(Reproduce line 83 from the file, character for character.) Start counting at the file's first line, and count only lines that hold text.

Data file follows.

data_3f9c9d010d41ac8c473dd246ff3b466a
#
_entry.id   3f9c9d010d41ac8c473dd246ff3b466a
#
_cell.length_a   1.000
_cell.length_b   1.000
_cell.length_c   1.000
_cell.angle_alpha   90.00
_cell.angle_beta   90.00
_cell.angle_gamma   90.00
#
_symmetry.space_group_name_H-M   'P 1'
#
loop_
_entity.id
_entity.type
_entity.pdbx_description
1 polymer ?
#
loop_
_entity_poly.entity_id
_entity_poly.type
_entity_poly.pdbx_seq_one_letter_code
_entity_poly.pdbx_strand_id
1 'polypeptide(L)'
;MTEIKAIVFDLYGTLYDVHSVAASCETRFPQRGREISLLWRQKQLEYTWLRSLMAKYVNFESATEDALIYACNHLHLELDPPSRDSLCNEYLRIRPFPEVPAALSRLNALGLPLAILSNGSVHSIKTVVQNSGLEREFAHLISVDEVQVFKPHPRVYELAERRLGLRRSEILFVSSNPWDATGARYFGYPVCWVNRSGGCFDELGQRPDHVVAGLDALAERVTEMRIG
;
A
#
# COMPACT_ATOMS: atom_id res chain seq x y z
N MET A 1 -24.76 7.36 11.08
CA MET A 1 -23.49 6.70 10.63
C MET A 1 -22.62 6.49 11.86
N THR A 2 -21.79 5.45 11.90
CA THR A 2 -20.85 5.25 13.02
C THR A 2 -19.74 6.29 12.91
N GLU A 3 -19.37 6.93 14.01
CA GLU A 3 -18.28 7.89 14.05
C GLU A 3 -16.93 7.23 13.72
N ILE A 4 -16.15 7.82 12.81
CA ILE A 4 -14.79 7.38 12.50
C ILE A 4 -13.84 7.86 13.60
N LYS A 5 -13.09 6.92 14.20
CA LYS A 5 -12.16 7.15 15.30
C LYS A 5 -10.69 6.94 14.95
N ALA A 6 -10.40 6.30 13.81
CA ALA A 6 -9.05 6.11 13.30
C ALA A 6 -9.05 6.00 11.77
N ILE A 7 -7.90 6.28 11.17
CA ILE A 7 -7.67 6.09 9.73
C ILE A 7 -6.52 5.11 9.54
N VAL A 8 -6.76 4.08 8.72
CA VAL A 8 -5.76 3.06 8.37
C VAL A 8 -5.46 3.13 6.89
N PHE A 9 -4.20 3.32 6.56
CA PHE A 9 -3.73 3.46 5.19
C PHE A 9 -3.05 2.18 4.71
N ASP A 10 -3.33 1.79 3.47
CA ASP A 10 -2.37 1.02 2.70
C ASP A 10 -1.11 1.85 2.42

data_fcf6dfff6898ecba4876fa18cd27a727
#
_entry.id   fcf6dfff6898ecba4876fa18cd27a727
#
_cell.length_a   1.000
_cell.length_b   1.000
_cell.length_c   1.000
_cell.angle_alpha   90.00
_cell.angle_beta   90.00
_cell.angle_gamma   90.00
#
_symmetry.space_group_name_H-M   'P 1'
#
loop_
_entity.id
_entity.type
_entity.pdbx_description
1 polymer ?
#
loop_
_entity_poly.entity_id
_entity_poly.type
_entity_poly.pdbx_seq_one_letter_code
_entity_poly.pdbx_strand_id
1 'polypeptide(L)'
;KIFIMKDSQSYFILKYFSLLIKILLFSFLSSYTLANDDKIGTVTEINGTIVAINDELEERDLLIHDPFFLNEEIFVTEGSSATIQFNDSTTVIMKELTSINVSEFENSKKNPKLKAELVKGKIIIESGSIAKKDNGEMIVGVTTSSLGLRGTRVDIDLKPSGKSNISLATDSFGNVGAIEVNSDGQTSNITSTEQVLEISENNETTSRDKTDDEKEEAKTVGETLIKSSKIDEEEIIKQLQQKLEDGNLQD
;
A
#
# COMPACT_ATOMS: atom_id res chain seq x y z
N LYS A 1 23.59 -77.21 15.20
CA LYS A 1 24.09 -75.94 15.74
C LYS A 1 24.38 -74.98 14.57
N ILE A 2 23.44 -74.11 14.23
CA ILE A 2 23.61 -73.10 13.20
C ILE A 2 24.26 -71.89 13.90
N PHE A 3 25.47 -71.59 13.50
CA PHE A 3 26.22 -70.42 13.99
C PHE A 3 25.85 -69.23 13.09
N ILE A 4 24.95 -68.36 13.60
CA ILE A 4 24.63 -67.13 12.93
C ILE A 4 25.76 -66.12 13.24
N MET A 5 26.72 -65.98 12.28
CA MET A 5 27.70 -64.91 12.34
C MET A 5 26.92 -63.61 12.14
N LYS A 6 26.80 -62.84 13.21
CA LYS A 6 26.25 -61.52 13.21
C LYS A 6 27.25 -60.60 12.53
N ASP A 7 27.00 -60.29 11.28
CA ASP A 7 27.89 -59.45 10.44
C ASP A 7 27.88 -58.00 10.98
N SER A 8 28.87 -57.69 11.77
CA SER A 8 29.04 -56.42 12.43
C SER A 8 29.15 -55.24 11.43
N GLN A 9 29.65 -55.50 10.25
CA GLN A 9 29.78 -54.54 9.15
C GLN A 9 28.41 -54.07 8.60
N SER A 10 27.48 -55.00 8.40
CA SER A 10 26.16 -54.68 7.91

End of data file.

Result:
_entity_poly.pdbx_seq_one_letter_code